The Earl of Exmouth is caught in the flank by forces under the command of his Son, Lord Thomas, a blood feud indeed!!
With both armies deployed and battle royal joined in the Lancastian centre and left flank, the Yorkist forces had the upper hand. The fighting was fierce as the Lancastian left deployed their "Darken the skies with arrows" tactic. Yorkist archers were decimated in the arrow storm.

Try not to throw 1, 2 or 3 - Oh dear, how sad, never mind!!
Calls of "Yield" were issued by Yorkist commanders as they sought to enforce their advantage.

The Yorkist mounted knights continued to threaten the centre ground 

Warwick tries to contain the situation in the centre of Lancastian lines. Rumours of his death earlier in the war were greatly exaggerated
Both commanders "girded their loin"s and sent heralds along their respective lines promising wealth and titles for one last push.

Baron Goodyear seen "Girding his Loins" during the battle

Desperate to swing the fight in favour of their respective camp, treachery started to reveal it's dark plan. Sir Stephen of Cardiff, a Devon noble banished to estates in South Wales for unnatural relations and concepts in animal husbandry, revealed his true Yorkist sentiments and added to the woes of the Lancastrian centre. In response, the Sir Lancelot of his Peers, Sir Stephen of Lympstone a man who preferred to do most things on the back of a horse suddenly announced, after gutting the Lancastrian centre with his "mounted joustabouts" that he really was for Lancaster and hoped for a spirit of forgive and forget to prevail.

The bloody battle rages between father and son as the Lords of Exmouth engage in mortal combat

The stress of the consequences of failure were starting to tell, or perhaps it was the desire to get down the pub for a Xmas tipple, either way, the personal challenges started to fly. It started with the most personal of blood feuds as Sir Jon, Baron of Exmouth, fuming with rage at the disloyalty of his son, The Honourable Sir Thomas, issued a personal challenge and, although chastising the errant lad with a breath taking display of swordsmanship, left the lad standing and returned to the cheers of his followers. This was to prove a mistake as Sir Thomas, boiling with rage led his men in a fanatical charge breaking two of his fathers units and capturing the old man.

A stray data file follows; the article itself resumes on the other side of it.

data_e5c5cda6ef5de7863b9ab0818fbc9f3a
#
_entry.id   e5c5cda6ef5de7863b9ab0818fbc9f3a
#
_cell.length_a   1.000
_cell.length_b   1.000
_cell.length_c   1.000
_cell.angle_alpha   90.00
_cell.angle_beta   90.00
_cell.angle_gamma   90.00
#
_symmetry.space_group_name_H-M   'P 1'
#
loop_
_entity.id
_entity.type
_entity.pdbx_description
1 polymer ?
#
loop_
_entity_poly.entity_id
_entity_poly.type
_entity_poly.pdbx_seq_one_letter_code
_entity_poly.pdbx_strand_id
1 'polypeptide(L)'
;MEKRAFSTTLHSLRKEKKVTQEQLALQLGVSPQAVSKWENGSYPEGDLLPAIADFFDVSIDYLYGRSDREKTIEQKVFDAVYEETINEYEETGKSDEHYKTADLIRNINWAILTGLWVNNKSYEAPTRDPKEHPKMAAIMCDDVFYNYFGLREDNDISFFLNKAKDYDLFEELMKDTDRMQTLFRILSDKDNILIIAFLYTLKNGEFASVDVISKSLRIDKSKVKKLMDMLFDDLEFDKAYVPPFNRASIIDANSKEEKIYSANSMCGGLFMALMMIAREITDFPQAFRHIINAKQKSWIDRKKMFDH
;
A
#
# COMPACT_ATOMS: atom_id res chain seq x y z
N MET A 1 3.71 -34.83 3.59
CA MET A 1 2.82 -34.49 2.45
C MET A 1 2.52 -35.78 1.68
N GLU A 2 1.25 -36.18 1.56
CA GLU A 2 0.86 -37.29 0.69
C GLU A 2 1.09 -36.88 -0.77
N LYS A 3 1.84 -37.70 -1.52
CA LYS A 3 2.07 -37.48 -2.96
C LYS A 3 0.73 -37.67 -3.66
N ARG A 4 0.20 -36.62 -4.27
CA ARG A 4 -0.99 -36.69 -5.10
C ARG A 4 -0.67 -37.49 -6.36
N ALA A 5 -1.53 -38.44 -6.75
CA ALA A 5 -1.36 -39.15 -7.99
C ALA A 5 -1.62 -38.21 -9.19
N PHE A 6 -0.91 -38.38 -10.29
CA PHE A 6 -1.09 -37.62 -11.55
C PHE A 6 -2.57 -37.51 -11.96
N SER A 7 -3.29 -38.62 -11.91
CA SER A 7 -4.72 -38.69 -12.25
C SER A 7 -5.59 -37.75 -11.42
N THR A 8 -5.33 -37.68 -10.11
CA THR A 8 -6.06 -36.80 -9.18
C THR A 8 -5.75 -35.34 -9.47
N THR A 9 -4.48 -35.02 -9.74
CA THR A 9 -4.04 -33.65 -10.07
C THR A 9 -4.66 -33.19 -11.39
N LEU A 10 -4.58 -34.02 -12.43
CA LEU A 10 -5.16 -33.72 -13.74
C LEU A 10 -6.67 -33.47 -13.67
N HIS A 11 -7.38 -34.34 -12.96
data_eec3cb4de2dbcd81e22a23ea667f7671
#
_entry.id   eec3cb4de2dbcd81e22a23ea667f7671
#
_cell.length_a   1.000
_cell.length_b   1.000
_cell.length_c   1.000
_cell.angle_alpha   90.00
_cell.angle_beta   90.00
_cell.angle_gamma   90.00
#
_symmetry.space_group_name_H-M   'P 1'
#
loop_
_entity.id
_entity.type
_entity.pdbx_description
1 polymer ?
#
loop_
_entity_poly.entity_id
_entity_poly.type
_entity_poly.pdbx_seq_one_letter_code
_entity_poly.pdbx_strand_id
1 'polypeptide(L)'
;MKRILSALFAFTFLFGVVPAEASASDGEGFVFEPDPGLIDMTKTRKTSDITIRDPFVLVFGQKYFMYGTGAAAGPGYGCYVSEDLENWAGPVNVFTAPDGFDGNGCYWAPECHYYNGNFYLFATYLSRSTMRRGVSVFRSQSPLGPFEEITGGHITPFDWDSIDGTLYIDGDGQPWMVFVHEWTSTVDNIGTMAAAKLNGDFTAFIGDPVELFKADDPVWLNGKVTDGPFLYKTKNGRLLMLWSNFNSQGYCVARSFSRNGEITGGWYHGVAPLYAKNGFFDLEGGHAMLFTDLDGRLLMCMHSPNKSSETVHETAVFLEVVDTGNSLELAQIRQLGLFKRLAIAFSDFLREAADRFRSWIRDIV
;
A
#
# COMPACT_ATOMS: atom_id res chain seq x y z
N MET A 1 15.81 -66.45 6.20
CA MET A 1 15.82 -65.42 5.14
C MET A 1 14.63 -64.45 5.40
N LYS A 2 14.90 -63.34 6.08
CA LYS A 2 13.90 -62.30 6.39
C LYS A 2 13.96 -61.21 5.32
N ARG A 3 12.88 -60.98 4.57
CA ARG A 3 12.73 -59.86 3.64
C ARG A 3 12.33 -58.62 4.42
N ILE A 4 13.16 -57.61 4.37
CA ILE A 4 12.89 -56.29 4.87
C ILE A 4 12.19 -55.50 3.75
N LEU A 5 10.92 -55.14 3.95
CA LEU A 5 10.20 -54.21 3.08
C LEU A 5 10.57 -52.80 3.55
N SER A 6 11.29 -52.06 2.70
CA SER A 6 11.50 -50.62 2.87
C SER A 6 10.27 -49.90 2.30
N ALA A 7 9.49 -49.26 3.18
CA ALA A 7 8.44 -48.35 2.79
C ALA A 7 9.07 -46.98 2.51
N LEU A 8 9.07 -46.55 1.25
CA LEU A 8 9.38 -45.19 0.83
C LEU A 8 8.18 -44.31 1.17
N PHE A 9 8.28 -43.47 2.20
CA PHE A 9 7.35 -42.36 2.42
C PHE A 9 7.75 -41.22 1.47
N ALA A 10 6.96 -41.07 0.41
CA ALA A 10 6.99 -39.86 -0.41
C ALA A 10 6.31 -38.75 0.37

Arrows were flying in all directions

The Lancastian left in trouble

Lancastrian billmen head towards the left flank in a bid to hold it

The day started to lose the light as the fighting broke down into personal little fights all along the line. No quarter was asked or given, noble footstools were being fashioned throughout the opposing camps as personal challenges were decided.

With the battle very much in the hands of the Yorkists, Baron Blackmore decided to make one last desperate roll of the dice. He issued a personal challenge to his opposing contender. Sir Nathan, Baron Goodyear, Lord of the Isles, Protector of the Faith and Lord High Commander of the King's Chamber Pot. The Baron Goodyear, never known to back down from a challenge to his honour, said "no thanks, not when I'm winning and about to get the job of being King".

In the face of such implacable determination, the Lancastrian forces broke contact as darkness fell, quitting the field and headed off towards the rallying point at the Queen's Head.

Warwicks retinue charge into the fight

The day was for York and the honour went to a young noble Sir Thomas of Exmouth who bagged double points for taking his Dad prisoner in a blood feud and breaking two of the enemy units.

Baron Goodyear ignores the catcalls about being frit and prepares to acknowledge the accolade for his victory 

Baron Blackmore, fumes as his personal challenge is refused
So as the dust settled and the armies returned to their camps, it was left to the camp followers to pick over the debris of battle. Their resources had been pillaged by the two opposing sides and their winter supplies entirely consumed as the two forces engaged in this mighty struggle to be known as the Battle of Dunkeswell Down.
It's true, "an army marches on it's stomach"
And what became of the two pretenders to the crown? I hear you ask. Well Baron Blackmore fled to France dying two years later in poverty and madness after his defeat but instilling a burning fire for revenge in his young son who returned to the westcountry, but lost his titles in a game of dominoes, trying to raise funds for a new campaign.

The victor of this tale also suffered an ignoble end failing to get back to Westminster for his Coronation after picking up a dose of the pox after a night out in Exeter to celebrate his recent victory. The rest as they say, is history.

Let the ballads say that much fun was had at the DWG 2014 Xmas game, with much laughter and banter prevailing. Thanks to Gamemeister Chas for pulling the scenario together and managing to herd cats.

Happy Xmas to all and here's looking forward to new games in 2015